Just one in three patients with gout in the UK received preventative medication within a year of diagnosis, new research has found.
The study is published today in The Lancet Regional Health – Europe journal by researchers from King’s and with funding from the National Institute for Health and Care Research (NIHR), the research partner of the NHS, public health and social care.
Gout is the most common form of inflammatory arthritis in the UK, affecting 1 in 40 people. People with gout experience recurrent flares of severe joint pain and swelling, which can lead to joint damage and functional impairment if undertreated or not treated at all. Gout is also associated with other conditions, including chronic kidney disease.
In people with gout, flares can be prevented with highly effective, low-cost, urate-lowering medications, such as allopurinol. However, previous studies highlighted that only a minority of people with gout were started on these medications, leaving them at risk of ongoing flares. In 2012, just 27% of people with gout in the UK received prescriptions for urate-lowering medications. Because of this, European and British gout management guidelines were updated in 2016 and 2017, to encourage the prescription of these medications.
Researchers from King’s used the Clinical Practice Research Datalink, a health database of people registered with over 2000 general practices in the UK, to determine whether care for people with gout had improved since the guidelines were published. They were able to evaluate the management of 129,000 people with newly diagnosed gout in the UK between 2004 and 2020.
The results showed only a modest improvement in the prescription of urate-lowering medications over the study period, from 27% of patients diagnosed in 2004, to 37% in 2019. This was followed by a reduction in prescriptions in 2020, with 35% of patients being prescribed medication, which may reflect reduced access to care because of the COVID-19 pandemic.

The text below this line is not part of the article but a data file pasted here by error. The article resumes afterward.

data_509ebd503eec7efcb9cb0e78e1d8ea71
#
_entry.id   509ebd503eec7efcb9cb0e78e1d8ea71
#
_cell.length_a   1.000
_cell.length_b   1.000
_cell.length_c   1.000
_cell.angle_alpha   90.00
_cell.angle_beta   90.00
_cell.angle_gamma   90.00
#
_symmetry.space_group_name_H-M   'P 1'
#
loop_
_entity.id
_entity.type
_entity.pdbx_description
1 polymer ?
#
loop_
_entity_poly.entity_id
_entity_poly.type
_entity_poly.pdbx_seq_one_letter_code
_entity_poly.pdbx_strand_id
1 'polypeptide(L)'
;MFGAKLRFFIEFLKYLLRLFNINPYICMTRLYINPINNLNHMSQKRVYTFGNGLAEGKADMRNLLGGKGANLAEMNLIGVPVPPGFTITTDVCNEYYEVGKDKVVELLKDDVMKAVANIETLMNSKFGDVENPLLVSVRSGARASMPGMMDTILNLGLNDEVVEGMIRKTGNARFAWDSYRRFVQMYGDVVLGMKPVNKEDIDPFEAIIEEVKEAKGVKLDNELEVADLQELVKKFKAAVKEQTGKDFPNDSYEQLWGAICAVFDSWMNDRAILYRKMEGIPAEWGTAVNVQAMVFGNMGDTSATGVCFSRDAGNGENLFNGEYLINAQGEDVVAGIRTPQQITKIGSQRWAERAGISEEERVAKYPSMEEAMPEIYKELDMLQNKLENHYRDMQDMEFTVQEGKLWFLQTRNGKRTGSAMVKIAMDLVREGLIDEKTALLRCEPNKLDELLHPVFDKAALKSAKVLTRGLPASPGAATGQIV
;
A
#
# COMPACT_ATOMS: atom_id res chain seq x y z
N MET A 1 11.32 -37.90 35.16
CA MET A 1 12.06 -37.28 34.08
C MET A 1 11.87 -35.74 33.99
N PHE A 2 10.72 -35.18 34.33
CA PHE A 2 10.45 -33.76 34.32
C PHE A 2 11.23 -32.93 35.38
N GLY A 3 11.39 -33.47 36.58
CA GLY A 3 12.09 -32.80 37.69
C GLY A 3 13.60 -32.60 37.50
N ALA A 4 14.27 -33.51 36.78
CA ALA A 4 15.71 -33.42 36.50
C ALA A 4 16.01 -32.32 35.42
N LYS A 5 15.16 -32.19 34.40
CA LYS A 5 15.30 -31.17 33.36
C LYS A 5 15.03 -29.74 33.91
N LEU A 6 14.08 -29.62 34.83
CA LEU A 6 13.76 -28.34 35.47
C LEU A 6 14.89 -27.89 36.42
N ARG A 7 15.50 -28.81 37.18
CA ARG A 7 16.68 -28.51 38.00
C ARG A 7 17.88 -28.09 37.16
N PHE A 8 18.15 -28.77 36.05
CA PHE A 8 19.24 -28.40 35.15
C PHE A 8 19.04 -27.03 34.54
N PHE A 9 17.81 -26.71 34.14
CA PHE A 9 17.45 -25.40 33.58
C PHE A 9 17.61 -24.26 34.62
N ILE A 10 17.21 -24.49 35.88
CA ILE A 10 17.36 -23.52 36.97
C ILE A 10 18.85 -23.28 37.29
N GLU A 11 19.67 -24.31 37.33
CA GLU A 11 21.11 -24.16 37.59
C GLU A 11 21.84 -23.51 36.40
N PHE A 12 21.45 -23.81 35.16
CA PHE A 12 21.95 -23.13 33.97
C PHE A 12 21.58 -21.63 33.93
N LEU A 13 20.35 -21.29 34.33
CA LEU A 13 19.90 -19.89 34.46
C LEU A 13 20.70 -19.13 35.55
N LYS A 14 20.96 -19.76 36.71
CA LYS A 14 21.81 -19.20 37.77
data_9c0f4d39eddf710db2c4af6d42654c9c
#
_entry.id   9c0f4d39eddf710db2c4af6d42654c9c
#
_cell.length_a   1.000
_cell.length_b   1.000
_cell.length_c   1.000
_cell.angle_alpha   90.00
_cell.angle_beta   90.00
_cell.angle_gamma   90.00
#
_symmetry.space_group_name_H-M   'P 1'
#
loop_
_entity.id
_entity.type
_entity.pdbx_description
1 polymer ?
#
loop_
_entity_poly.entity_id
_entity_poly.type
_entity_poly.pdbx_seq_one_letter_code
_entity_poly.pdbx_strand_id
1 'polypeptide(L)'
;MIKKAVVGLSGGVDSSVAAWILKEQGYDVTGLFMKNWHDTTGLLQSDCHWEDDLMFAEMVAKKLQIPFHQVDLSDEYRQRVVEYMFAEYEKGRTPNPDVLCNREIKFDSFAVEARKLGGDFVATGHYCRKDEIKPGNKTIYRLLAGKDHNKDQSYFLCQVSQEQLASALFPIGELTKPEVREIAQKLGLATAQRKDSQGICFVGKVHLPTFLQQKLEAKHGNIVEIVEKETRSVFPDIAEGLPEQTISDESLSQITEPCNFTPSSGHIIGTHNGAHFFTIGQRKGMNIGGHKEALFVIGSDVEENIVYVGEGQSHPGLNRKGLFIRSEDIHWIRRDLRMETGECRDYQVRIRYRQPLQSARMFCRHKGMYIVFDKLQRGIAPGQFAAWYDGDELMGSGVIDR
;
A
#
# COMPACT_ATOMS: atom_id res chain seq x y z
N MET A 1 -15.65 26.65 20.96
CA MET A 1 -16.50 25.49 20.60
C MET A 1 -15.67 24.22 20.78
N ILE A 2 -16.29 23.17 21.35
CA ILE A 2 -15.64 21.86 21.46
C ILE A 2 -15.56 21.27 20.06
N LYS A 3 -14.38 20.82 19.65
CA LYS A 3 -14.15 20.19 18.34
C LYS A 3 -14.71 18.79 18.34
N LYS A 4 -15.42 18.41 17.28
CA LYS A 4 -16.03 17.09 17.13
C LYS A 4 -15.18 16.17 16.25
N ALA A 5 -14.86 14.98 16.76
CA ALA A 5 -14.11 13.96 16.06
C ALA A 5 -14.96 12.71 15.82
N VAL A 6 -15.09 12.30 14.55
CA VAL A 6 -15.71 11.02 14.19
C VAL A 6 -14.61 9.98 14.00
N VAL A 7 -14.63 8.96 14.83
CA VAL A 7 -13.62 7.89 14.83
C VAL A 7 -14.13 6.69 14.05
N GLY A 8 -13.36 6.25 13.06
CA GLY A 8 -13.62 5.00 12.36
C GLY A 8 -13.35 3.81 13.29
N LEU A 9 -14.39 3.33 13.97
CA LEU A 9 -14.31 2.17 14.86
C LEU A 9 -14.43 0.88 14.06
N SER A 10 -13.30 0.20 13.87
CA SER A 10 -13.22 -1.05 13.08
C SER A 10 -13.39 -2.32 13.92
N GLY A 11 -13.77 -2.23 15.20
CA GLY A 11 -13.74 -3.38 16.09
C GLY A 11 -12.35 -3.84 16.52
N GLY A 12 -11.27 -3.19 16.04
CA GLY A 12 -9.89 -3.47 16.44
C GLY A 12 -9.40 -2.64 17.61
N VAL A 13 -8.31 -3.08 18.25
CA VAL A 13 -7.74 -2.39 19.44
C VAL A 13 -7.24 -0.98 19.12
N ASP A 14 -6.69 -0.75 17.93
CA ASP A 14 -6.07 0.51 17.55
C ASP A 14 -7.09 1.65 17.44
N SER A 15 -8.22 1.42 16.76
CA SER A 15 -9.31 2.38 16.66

Researchers also showed that just one in six patients achieved the target blood urate level recommended by the British Society for Rheumatology. People with other medical conditions, such as heart failure and kidney disease, were more likely to be prescribed medication than those without co-morbidities, however they were less likely to achieve these target urate levels.
The findings suggest that the quality and success of gout care in the UK remain poor despite updated guidelines. This problem is not limited to people with gout who are managed in primary care; other studies have shown that patients managed in specialist clinics frequently do not achieve the target urate levels necessary to prevent flares and damage.
These results were quite surprising as the initiation of treatment is straightforward, and the medications we use to treat and prevent gout have been around for decades, and are cheap. Our data indicate that we have a lot more work to do. Strategies are needed to encourage the prescription of preventative medications in people with gout. For example, educational programmes could help to raise awareness about the importance of medications such as allopurinol in the prevention of recurrent flares and disability due to gout.– Dr Mark Russell, from the School of Immunology & Microbial Sciences
Senior author Dr James Galloway from School of Immunology & Microbial Sciences added: “This study highlights the value of large datasets from primary care, and how applying analytical tools can uncover major challenges with the treatment of what are, in essence, very common inflammatory diseases. Reassuringly, these challenges are not so difficult to fix, and could have a huge impact on tens of thousands of people suffering from this condition across the country.”